Old originals

I’ve commented before that librarians are great sharers and networkers. For those of working in small libraries the chance to get out and meet fellow practitioners is always valuable. I meet up with other MRC Librarians twice a year, most recently a few weeks back at the MRC Cognition and Brain Sciences Unit in Cambridge. Whilst in that lovely city we took the opportunity of visiting Corpus Christi College and its libraries, notably the Parker Library.
My first impression of the College was very favourable. It has a very striking old quadrangle with a classic gothic look.

I did wonder why it was called New Court, so I was not totally surprised to learn that the gothic features in this part of the college are in fact all 19th century neo-gothic, i.e. fake. We then walked through to the Old Court, which looked quite drab. The walls seemed to be rendered with concrete or pebble-dash, like an ugly 1930s council estate. Of course, this was the genuinely medieval part of the college.
With my historical and architectural senses duly confounded, we went on to the dining hall – another faux-gothic confection, and had an external look at the new undergraduate library, the Taylor Library. This opened last year and has won an RIBA award. It used to be a bank branch but was returned to the College and converted into a light and spacious library. It is adjacent to the Pelican Bar – and it seems that this juxtaposition is by design.
Then we moved on to the crowning glory of the College, the Parker Library. Named after Archbishop Matthew Parker (1504-1575), former master of the College, it is “a treasure house of Medieval and Renaissance manuscripts and early printed books“. It contains over 600 manuscripts – particularly medieval texts – including nearly a quarter of all extant Anglo-Saxon manuscripts in the world, And my own library doesn’t have even one Anglo-Saxon manuscript. One cannot help but marvel at the fact that the people in charge of this collection are librarians just the same as me and yet have such a completely different range of duties to perform and materials under their care. Many of the manuscripts are of course very beautiful, with their colourful illuminations.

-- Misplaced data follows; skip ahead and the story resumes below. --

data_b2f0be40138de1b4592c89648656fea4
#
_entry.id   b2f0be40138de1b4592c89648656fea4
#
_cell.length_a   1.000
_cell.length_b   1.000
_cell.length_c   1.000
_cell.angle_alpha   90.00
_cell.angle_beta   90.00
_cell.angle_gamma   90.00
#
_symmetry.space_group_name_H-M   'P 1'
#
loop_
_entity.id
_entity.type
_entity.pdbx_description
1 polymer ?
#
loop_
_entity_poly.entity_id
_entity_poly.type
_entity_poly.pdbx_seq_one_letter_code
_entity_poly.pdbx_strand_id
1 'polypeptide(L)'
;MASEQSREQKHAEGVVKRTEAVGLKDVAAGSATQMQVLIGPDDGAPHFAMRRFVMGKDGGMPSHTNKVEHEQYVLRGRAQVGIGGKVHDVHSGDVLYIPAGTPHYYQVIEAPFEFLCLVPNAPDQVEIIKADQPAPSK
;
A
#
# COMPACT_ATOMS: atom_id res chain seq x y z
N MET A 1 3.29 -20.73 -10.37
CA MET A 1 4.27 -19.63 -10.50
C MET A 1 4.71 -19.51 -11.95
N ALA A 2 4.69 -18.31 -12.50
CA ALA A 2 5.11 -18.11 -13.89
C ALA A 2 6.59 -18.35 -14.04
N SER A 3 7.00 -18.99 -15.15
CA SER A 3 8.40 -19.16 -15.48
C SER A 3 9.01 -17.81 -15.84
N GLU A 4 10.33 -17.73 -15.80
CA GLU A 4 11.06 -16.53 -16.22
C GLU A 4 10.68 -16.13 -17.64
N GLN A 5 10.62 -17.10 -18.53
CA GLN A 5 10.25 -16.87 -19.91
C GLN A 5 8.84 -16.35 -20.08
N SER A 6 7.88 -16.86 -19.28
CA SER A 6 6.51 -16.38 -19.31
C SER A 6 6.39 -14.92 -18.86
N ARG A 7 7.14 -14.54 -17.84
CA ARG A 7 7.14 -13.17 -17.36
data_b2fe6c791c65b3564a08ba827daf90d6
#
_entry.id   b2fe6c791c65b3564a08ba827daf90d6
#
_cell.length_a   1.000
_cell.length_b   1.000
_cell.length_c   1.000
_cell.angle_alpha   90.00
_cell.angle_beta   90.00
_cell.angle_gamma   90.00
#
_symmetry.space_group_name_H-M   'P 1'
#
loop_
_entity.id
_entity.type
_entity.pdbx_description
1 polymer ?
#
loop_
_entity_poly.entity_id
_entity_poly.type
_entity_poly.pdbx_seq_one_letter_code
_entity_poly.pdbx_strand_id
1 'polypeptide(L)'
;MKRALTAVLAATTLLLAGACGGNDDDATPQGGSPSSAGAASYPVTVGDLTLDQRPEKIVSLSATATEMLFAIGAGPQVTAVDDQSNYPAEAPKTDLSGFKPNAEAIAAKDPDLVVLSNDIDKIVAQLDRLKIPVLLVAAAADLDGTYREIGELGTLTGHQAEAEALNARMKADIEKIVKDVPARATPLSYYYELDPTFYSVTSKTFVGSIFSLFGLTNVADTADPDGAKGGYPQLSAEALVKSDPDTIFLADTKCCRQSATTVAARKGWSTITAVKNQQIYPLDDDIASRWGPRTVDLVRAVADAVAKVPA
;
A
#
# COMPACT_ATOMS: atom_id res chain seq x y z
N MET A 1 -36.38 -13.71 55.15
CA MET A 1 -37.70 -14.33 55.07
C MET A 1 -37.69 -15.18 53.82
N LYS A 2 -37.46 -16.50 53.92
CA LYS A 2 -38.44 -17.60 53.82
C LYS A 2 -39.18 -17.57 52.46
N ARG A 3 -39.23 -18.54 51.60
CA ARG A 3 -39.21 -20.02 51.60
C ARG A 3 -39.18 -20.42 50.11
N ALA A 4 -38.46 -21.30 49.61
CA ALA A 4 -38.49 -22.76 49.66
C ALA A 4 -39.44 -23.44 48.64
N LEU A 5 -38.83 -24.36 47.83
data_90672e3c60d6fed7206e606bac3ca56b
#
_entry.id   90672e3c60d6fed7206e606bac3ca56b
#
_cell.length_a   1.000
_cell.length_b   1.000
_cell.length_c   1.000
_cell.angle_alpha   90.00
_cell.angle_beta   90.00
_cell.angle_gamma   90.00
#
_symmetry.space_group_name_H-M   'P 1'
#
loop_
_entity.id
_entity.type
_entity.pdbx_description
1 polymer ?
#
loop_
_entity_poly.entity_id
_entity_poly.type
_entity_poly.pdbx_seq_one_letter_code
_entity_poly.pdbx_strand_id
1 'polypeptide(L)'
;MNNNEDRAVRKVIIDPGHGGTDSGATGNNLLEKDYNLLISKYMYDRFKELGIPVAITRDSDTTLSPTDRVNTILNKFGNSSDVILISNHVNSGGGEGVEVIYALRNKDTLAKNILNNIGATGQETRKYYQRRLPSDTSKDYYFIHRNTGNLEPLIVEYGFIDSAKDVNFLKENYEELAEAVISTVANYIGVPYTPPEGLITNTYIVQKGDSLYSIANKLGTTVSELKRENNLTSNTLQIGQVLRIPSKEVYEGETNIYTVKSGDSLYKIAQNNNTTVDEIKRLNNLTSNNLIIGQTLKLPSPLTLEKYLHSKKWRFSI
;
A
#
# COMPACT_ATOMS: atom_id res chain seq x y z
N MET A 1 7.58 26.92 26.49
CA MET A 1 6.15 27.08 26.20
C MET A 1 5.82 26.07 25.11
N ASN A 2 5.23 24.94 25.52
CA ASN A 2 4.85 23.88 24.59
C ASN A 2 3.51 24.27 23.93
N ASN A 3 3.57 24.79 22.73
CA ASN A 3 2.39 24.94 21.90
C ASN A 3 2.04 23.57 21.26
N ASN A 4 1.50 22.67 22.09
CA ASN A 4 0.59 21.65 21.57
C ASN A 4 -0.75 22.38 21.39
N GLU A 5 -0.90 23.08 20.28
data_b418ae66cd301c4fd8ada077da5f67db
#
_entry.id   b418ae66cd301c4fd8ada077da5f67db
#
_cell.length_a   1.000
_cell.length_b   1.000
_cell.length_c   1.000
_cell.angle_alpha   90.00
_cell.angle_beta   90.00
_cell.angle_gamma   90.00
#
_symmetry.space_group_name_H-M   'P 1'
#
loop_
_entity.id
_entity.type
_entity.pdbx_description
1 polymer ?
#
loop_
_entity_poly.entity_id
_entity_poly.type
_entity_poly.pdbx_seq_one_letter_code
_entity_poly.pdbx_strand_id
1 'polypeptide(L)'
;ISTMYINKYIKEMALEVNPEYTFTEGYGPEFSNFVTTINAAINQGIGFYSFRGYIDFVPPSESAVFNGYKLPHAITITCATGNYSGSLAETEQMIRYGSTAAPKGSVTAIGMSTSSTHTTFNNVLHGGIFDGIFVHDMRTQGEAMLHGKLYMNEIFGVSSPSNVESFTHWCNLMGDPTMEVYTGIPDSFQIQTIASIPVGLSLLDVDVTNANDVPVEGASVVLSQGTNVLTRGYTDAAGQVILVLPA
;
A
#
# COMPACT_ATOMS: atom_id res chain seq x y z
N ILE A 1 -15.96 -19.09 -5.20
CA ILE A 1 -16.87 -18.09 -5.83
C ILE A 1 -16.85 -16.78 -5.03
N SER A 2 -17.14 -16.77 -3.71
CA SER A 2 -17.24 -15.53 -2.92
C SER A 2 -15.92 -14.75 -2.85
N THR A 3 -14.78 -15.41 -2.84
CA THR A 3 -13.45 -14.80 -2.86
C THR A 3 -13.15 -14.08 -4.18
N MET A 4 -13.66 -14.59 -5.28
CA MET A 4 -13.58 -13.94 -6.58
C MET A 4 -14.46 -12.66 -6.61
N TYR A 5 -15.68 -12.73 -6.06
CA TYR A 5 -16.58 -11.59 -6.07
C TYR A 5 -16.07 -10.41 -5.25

Just as I was thinking that this library was all mired in the past, we were then led in to the digitization room (for some reason I wanted to say “chamber” there). I don’t know much about digitization, but when they said “76 Megapixel camera” I felt I ought to be impressed. Some pages have to be photographed in sections and then automagically stitched together by clever software. The project is drawing to a close now and the content is available on the web.
So, I felt outclassed not just by their history but also by their hi-tech.
They have a nice line in pelicans too. There are images of pelicans all over the college. Corpus Christi means ‘the body of Christ’, and the pelican was said to have offered its own blood to its children, just as Christ offers his body to his followers.

A recent addition to the college is the Chronophage, meaning “time eater”. It is a beautiful golden clock of unusual design, featuring a large metallic insect that seems to eat up the seconds as they pass. The wikipedia entry has more detail of this amazing public clock.

Just round the corner from the clock is one of Cambridge’s most famous pubs, The Eagle. I’m sure you all know why it’s famous.

All in all, it was a fascinating and thought-provoking visit and taught me not to judge a book by its covers, or even a college by its courtyards.

About Frank Norman

I am a retired librarian. I spent 40 years working in biomedical research libraries.
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3 Responses to Old originals

  1. Sara Fletcher says:

    The Chronophage is beuatiful!

  2. Frank Norman says:

    Yes, my photo doesn’t really do it justice but there is a better one on the Wikipedia page.

  3. Sara Fletcher says:

    Must go and see it next time I’m in Cambridge, I want to see how it actually eats the minutes!

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